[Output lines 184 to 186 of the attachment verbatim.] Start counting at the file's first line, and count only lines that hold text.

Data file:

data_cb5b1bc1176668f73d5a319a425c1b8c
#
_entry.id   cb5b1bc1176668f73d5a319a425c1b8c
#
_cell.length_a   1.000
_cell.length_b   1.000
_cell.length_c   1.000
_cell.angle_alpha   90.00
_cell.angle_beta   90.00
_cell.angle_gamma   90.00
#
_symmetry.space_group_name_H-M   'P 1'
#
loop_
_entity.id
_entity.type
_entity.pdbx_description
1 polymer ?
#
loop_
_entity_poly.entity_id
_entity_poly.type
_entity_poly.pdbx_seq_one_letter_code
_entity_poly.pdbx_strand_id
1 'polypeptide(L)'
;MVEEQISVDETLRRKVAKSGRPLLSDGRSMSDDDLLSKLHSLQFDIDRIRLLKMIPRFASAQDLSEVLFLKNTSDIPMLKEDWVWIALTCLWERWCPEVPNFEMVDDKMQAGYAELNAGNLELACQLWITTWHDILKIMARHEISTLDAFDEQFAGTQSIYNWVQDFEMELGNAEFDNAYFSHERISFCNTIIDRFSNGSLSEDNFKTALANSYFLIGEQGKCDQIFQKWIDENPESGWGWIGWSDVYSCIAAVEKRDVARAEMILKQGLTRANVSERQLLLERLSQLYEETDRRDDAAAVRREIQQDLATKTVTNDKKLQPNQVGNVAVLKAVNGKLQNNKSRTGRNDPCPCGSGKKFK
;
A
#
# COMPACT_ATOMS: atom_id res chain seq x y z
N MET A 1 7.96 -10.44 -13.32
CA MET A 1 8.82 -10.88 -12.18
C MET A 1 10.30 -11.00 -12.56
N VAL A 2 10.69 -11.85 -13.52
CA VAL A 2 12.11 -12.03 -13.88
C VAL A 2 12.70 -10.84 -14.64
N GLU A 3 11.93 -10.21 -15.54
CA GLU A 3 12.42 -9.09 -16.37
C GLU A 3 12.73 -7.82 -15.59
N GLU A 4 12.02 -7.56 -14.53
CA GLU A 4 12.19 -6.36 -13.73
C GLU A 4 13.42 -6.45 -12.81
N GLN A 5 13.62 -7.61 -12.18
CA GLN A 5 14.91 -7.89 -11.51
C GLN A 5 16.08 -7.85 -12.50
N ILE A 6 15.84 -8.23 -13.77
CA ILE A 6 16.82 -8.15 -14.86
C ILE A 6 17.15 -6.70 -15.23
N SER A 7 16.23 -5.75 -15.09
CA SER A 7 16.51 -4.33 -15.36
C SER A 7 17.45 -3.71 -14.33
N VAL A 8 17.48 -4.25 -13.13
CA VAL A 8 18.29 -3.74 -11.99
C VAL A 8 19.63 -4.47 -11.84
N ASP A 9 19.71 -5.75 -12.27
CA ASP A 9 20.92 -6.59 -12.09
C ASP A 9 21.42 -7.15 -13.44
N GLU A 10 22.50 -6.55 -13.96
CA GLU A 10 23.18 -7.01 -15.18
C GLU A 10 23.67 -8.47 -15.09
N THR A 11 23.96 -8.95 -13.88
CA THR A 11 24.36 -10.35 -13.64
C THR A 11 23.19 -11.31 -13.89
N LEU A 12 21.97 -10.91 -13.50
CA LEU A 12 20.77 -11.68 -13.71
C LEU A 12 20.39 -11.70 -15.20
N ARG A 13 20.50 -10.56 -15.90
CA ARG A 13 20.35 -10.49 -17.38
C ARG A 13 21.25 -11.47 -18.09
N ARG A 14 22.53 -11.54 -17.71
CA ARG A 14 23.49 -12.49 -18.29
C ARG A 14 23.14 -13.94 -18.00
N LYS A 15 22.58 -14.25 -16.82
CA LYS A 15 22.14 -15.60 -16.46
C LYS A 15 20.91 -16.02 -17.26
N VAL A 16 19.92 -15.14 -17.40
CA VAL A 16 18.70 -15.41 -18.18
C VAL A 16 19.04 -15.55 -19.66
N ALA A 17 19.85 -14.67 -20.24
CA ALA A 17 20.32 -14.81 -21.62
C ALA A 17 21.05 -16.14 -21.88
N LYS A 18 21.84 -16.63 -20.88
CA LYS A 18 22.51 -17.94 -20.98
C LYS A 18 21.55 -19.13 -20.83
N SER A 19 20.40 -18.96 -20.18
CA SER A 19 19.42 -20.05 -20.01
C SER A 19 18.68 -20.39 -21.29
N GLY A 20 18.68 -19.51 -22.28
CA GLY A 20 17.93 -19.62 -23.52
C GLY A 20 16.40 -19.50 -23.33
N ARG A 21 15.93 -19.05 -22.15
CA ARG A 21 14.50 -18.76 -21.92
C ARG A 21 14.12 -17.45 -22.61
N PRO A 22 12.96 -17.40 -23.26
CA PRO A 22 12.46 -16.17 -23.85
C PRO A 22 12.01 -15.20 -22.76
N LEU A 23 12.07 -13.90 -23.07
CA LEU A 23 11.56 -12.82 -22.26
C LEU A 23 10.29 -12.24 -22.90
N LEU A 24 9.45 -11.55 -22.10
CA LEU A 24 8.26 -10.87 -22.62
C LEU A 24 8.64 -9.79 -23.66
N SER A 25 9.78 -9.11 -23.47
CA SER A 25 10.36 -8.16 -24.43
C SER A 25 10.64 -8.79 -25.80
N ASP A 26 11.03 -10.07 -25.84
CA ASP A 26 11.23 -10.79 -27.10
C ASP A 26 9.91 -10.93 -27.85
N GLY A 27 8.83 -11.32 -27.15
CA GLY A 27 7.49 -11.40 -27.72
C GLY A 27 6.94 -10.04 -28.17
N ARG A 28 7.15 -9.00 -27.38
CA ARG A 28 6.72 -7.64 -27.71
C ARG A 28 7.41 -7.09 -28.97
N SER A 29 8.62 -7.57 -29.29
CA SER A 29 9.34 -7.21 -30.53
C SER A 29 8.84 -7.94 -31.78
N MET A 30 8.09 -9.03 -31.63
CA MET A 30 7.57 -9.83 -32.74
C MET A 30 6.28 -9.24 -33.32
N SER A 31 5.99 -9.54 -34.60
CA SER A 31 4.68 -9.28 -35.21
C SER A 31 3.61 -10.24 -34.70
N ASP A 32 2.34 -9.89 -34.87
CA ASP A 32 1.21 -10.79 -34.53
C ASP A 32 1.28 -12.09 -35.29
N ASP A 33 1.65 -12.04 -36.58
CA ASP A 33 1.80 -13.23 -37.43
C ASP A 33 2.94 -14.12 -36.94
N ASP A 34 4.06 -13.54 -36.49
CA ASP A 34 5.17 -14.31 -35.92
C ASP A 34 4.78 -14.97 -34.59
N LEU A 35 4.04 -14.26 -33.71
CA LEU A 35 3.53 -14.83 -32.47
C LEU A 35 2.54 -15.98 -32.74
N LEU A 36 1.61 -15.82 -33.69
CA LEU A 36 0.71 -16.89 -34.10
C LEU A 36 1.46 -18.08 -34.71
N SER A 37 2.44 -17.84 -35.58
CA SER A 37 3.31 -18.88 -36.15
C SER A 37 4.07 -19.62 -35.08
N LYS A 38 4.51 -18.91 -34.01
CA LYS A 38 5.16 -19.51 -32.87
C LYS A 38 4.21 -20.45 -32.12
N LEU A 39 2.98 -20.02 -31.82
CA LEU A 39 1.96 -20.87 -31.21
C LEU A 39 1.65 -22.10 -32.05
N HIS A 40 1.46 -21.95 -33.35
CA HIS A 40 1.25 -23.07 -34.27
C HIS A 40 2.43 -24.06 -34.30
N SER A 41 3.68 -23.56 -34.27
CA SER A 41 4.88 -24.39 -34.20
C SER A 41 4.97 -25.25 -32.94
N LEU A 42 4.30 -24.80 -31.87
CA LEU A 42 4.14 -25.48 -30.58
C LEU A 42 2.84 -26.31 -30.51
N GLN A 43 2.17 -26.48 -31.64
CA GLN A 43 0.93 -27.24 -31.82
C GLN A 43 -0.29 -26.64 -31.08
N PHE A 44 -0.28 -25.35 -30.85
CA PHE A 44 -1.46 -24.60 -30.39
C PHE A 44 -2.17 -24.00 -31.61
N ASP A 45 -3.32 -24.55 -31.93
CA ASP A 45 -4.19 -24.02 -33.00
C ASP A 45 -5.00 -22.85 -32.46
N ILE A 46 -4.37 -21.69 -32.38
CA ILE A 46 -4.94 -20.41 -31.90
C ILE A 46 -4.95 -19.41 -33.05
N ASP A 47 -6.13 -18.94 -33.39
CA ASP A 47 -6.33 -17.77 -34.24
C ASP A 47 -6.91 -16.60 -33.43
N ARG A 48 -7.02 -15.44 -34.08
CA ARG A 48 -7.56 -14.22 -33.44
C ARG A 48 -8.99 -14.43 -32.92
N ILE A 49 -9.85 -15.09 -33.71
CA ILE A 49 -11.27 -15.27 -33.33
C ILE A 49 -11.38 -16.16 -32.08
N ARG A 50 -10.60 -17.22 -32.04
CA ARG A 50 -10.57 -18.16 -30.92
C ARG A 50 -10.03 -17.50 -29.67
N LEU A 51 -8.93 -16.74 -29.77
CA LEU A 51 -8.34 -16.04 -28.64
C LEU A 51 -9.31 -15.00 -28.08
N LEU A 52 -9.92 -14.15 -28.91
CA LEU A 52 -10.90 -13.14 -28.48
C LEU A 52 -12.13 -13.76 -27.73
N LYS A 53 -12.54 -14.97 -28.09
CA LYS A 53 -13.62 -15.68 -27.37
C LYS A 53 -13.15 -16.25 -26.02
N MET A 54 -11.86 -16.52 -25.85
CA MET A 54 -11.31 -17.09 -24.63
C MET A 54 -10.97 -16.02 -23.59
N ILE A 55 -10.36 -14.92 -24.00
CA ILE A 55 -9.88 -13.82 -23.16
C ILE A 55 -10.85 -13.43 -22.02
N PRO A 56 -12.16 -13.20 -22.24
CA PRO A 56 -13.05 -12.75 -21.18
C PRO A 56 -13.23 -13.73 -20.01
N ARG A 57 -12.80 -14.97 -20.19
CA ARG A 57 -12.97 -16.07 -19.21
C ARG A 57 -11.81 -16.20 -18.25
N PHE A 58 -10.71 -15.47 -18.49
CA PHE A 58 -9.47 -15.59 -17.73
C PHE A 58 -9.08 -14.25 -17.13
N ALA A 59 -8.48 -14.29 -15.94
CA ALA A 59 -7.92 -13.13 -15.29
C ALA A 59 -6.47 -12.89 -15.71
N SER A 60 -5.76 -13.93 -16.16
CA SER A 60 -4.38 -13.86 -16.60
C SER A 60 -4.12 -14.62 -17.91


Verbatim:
N LEU A 52 -9.92 -14.15 -28.91
CA LEU A 52 -10.90 -13.14 -28.48
C LEU A 52 -12.13 -13.76 -27.73